A group of Scandinavian women recently made a pilgrimage for peace by walking to Minsk, in the Soviet Union. All along the way they talked to Soviet people who characteristically responded to their pleas for peace with words like these: "We want peace. But you know how the Americans are, we can't trust them. We can't let down our guard. If we showed weakness they would overwhelm us. The only thing Americans understand is power."
Another group of friends sat in at the Soviet embassy in New York as a witness for peace last summer. They were told the same thing: "We desire peace too, but the Americans are seeking military superiority over us. We have no choice but to continue to build up our military strength."
The words sound like a tape recording. Substitute "Russians" for "Americans," or vice versa, and you can hear it played over and over in every American and Soviet city.
Our respective national fears have become mirror projections of each other. Like most fears, some are real and some imagined. Both sides have behaved in ways that cause the other side to legitimately be afraid. Both sides have allowed their fears to escalate far out of proportion to reality. Both sides paint "worst-case scenarios" of the other and make the necessary preparations to meet them. Our fears have now made us contemplate ultimate violence against each other, and unless dealt with, they will surely destroy us all.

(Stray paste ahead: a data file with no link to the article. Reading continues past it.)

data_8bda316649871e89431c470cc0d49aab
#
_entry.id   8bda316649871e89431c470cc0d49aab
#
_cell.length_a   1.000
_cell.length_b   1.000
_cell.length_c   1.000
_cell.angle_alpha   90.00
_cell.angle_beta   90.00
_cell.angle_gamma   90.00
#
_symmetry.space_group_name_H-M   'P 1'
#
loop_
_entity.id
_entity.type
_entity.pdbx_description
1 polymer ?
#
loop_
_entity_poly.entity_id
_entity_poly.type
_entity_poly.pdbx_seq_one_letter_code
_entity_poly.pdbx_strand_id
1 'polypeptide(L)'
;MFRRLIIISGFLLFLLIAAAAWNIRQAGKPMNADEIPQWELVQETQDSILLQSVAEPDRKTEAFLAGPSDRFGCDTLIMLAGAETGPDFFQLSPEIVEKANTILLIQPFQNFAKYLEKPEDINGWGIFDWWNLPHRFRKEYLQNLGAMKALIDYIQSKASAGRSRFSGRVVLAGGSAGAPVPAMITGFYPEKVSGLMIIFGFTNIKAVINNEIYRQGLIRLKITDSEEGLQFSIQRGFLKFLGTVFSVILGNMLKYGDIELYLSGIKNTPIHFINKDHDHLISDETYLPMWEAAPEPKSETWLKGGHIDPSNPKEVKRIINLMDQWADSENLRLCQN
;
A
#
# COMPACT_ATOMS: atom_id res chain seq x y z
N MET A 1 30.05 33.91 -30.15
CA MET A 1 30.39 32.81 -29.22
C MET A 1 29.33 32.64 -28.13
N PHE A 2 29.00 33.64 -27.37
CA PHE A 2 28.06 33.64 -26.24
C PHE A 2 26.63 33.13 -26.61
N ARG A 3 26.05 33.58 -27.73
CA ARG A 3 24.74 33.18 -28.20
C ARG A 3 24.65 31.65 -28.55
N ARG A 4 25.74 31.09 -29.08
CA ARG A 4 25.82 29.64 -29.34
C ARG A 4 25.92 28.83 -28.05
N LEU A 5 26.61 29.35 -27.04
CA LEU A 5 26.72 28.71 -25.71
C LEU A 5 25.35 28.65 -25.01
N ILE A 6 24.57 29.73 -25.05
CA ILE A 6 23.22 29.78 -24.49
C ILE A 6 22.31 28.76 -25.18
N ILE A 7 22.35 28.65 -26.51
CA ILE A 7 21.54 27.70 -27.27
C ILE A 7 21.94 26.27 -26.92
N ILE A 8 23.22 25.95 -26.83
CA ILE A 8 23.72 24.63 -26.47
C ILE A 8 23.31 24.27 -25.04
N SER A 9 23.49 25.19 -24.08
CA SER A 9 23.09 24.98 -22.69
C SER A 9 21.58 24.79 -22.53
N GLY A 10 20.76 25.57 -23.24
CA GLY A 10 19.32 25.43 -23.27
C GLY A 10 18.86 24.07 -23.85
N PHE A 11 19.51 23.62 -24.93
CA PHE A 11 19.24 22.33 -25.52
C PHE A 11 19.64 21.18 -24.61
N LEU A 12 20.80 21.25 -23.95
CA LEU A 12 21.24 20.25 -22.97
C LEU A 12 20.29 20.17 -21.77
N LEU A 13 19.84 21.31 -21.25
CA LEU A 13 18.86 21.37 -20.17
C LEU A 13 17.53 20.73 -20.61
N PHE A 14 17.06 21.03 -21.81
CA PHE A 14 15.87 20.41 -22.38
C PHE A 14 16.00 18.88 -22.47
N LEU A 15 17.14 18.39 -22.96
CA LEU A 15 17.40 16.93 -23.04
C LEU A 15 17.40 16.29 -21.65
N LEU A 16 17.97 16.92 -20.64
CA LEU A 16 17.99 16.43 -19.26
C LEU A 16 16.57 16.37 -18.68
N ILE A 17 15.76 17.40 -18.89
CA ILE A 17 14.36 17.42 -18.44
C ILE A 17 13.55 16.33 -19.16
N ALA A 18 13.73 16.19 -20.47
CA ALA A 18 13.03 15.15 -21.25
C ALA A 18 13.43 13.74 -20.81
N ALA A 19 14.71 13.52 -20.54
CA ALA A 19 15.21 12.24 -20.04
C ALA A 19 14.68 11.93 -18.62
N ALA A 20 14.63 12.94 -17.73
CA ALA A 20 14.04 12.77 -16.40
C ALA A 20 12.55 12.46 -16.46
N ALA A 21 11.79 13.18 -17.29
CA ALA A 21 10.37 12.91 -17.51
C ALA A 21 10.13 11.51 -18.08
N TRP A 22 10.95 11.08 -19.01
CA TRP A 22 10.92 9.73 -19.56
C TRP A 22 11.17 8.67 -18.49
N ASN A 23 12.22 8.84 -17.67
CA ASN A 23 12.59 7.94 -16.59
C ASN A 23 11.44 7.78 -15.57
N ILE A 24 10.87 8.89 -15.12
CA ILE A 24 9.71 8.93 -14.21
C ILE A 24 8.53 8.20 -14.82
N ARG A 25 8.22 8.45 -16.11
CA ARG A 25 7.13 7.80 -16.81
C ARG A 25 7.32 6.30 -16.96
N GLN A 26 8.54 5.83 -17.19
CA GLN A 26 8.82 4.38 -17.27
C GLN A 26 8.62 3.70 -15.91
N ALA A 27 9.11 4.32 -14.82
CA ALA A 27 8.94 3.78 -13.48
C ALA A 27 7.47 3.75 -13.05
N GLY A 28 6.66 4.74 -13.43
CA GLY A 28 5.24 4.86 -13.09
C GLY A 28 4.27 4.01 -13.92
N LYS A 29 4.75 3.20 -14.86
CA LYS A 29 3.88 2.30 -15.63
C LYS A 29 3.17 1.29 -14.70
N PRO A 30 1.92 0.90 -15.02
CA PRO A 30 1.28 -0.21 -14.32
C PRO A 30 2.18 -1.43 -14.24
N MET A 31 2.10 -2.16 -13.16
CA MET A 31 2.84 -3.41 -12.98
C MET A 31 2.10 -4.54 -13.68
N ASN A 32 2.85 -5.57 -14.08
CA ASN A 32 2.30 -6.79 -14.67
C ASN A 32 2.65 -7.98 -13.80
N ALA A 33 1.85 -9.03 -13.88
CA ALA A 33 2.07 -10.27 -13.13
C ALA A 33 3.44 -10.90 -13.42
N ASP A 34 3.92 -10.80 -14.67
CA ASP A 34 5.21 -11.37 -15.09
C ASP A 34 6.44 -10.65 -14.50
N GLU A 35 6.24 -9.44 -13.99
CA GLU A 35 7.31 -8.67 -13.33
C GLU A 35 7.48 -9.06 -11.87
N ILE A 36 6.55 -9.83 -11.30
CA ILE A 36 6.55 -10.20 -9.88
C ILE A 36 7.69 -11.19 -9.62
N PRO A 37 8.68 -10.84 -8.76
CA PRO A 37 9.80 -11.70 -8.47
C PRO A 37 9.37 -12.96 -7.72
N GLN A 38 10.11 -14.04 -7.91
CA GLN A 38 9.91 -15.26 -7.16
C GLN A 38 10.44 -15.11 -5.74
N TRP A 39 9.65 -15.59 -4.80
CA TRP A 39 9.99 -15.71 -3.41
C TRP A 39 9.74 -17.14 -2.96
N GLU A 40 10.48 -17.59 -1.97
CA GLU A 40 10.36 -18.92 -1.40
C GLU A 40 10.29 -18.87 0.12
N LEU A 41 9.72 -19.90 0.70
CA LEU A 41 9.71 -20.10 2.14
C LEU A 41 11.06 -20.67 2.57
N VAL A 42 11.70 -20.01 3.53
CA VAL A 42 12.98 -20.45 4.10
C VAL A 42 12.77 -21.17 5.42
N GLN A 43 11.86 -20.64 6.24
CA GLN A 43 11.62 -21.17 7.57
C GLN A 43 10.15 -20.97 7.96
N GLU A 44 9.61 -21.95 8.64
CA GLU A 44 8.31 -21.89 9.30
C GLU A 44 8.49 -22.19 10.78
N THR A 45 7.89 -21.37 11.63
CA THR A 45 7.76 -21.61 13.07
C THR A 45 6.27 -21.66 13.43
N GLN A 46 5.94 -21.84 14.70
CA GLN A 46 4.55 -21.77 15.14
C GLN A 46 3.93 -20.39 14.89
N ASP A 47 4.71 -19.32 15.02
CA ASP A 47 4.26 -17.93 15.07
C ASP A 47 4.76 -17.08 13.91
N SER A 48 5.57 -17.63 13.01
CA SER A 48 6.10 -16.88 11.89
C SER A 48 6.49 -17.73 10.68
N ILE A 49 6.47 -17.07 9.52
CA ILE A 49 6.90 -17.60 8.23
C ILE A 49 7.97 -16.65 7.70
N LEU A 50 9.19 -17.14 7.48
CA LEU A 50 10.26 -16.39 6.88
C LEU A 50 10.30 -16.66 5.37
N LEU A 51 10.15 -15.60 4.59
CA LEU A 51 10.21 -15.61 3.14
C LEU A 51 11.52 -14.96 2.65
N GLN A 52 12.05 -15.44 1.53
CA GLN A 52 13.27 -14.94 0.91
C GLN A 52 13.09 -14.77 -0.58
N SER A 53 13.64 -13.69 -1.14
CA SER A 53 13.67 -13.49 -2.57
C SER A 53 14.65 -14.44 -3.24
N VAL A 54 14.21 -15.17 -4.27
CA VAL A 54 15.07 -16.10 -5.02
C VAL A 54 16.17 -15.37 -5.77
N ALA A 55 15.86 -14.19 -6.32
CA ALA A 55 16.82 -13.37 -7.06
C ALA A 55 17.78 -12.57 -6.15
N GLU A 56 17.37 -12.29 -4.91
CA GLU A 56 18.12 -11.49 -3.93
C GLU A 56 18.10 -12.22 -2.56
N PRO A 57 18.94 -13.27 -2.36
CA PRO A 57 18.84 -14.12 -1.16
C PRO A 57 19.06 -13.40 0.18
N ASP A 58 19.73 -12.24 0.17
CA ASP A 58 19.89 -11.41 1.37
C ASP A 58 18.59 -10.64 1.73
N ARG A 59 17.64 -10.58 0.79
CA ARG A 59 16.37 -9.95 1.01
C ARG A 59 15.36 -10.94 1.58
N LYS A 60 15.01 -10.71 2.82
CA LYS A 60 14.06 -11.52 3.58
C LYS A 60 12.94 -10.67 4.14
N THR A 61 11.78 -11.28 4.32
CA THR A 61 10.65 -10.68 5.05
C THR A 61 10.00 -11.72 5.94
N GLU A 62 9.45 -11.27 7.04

While the arms race has many complicated political and economic causes, its root cause is fear. The bomb is the political result of fear, the logical, social extension of our personal anxiety.
Desiring to be saved from all the things that frighten us, we bow before our nation and its military might, which literally promises us salvation. We have allowed our faith and security in God to be overcome by fear, the greatest enemy of faith and its final contradiction.